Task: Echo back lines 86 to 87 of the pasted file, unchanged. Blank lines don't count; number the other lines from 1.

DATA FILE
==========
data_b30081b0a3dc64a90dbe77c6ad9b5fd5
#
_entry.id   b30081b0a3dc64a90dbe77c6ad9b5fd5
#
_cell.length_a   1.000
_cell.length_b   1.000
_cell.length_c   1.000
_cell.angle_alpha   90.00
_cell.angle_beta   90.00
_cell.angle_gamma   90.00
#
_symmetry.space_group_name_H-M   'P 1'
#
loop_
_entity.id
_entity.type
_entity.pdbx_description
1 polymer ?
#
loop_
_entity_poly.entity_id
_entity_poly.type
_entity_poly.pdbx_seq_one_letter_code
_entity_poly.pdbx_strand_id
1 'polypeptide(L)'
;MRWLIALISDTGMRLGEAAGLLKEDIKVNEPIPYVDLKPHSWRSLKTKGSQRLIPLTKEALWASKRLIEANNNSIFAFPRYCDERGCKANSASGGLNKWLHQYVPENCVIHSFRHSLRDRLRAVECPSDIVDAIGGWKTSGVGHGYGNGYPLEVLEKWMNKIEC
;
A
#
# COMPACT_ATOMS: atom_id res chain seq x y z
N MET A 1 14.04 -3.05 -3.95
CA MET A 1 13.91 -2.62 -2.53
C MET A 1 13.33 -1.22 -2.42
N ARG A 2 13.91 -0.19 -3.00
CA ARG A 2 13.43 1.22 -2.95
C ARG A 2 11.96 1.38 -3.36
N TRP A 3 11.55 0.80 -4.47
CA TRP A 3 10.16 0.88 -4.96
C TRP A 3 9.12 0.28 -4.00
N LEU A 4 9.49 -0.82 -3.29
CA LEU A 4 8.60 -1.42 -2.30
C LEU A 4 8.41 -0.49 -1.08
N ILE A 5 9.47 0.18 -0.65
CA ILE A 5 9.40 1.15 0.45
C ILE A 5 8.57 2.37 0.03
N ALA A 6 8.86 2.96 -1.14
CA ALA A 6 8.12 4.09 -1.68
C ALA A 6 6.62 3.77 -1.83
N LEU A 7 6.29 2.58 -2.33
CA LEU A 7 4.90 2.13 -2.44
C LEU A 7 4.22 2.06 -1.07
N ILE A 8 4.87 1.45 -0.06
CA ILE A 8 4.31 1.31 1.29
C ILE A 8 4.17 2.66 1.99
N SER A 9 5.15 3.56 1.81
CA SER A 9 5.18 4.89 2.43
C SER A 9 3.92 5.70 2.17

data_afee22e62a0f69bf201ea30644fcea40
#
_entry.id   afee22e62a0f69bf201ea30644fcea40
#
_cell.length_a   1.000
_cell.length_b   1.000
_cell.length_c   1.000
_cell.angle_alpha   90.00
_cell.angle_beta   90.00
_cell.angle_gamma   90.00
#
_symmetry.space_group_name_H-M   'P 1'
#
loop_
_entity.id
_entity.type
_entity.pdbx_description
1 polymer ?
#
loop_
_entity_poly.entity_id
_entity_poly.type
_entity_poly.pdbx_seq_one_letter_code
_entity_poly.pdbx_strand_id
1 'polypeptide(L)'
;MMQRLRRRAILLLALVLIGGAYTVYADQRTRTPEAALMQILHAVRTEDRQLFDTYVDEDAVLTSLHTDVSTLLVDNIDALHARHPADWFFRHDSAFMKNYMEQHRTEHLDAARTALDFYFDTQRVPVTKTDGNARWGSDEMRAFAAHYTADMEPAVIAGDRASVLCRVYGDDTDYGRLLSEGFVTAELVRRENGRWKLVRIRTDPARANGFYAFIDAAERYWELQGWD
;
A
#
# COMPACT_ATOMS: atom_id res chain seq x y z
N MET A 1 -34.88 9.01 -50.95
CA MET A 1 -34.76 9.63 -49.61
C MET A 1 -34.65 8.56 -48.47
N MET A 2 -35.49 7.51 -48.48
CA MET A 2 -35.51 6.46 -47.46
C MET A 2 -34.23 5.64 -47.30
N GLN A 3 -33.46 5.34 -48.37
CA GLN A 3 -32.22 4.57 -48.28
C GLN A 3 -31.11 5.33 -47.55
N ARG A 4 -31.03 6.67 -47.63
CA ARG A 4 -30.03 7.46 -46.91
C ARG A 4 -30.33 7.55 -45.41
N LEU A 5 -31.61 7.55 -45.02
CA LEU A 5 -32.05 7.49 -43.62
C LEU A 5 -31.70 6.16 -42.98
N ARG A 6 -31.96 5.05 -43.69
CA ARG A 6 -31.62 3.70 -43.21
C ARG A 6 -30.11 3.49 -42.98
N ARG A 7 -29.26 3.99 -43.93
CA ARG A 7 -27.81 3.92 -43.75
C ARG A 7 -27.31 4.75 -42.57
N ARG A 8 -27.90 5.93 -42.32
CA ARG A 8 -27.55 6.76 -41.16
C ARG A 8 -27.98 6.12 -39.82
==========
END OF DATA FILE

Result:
#
# COMPACT_ATOMS: atom_id res chain seq x y z